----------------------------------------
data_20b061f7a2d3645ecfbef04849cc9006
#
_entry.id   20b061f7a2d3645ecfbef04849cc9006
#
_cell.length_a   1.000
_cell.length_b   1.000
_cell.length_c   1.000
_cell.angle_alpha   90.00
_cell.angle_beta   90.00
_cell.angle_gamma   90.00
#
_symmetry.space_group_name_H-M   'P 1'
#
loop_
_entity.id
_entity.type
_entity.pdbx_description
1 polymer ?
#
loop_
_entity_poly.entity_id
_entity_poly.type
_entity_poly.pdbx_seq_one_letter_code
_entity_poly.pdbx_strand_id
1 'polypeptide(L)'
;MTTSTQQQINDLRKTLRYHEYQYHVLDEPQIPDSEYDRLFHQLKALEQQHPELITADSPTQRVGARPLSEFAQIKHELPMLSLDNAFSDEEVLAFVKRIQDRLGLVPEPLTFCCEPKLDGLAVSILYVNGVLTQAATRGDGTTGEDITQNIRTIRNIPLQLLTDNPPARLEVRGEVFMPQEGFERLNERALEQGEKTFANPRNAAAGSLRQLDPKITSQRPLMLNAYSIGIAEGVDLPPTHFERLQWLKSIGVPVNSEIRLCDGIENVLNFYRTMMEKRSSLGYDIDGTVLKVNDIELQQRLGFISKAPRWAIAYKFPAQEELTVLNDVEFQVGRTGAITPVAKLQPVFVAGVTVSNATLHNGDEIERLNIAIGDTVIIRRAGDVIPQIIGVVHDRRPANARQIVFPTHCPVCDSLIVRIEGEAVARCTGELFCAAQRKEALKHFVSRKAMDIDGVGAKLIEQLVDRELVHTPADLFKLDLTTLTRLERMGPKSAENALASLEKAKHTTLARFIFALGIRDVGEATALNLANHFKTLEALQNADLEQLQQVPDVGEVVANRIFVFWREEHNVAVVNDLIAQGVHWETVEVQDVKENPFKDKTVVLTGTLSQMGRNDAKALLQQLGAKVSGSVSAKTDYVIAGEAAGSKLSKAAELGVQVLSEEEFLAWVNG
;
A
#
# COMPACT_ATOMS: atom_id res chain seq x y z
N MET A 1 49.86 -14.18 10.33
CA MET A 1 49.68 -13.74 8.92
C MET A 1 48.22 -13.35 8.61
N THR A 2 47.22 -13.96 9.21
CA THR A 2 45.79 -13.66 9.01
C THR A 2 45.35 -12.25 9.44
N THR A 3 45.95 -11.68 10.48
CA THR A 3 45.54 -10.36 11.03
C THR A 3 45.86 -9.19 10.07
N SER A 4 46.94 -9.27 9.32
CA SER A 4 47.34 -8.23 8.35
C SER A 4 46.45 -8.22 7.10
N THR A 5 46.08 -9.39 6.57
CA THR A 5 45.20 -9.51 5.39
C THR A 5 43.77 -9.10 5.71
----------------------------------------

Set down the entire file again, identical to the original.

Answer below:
data_20b061f7a2d3645ecfbef04849cc9006
#
_entry.id   20b061f7a2d3645ecfbef04849cc9006
#
_cell.length_a   1.000
_cell.length_b   1.000
_cell.length_c   1.000
_cell.angle_alpha   90.00
_cell.angle_beta   90.00
_cell.angle_gamma   90.00
#
_symmetry.space_group_name_H-M   'P 1'
#
loop_
_entity.id
_entity.type
_entity.pdbx_description
1 polymer ?
#
loop_
_entity_poly.entity_id
_entity_poly.type
_entity_poly.pdbx_seq_one_letter_code
_entity_poly.pdbx_strand_id
1 'polypeptide(L)'
;MTTSTQQQINDLRKTLRYHEYQYHVLDEPQIPDSEYDRLFHQLKALEQQHPELITADSPTQRVGARPLSEFAQIKHELPMLSLDNAFSDEEVLAFVKRIQDRLGLVPEPLTFCCEPKLDGLAVSILYVNGVLTQAATRGDGTTGEDITQNIRTIRNIPLQLLTDNPPARLEVRGEVFMPQEGFERLNERALEQGEKTFANPRNAAAGSLRQLDPKITSQRPLMLNAYSIGIAEGVDLPPTHFERLQWLKSIGVPVNSEIRLCDGIENVLNFYRTMMEKRSSLGYDIDGTVLKVNDIELQQRLGFISKAPRWAIAYKFPAQEELTVLNDVEFQVGRTGAITPVAKLQPVFVAGVTVSNATLHNGDEIERLNIAIGDTVIIRRAGDVIPQIIGVVHDRRPANARQIVFPTHCPVCDSLIVRIEGEAVARCTGELFCAAQRKEALKHFVSRKAMDIDGVGAKLIEQLVDRELVHTPADLFKLDLTTLTRLERMGPKSAENALASLEKAKHTTLARFIFALGIRDVGEATALNLANHFKTLEALQNADLEQLQQVPDVGEVVANRIFVFWREEHNVAVVNDLIAQGVHWETVEVQDVKENPFKDKTVVLTGTLSQMGRNDAKALLQQLGAKVSGSVSAKTDYVIAGEAAGSKLSKAAELGVQVLSEEEFLAWVNG
;
A
#
# COMPACT_ATOMS: atom_id res chain seq x y z
N MET A 1 49.86 -14.18 10.33
CA MET A 1 49.68 -13.74 8.92
C MET A 1 48.22 -13.35 8.61
N THR A 2 47.22 -13.96 9.21
CA THR A 2 45.79 -13.66 9.01
C THR A 2 45.35 -12.25 9.44
N THR A 3 45.95 -11.68 10.48
CA THR A 3 45.54 -10.36 11.03
C THR A 3 45.86 -9.19 10.07
N SER A 4 46.94 -9.27 9.32
CA SER A 4 47.34 -8.23 8.35
C SER A 4 46.45 -8.22 7.10
N THR A 5 46.08 -9.39 6.57
CA THR A 5 45.20 -9.51 5.39
C THR A 5 43.77 -9.10 5.71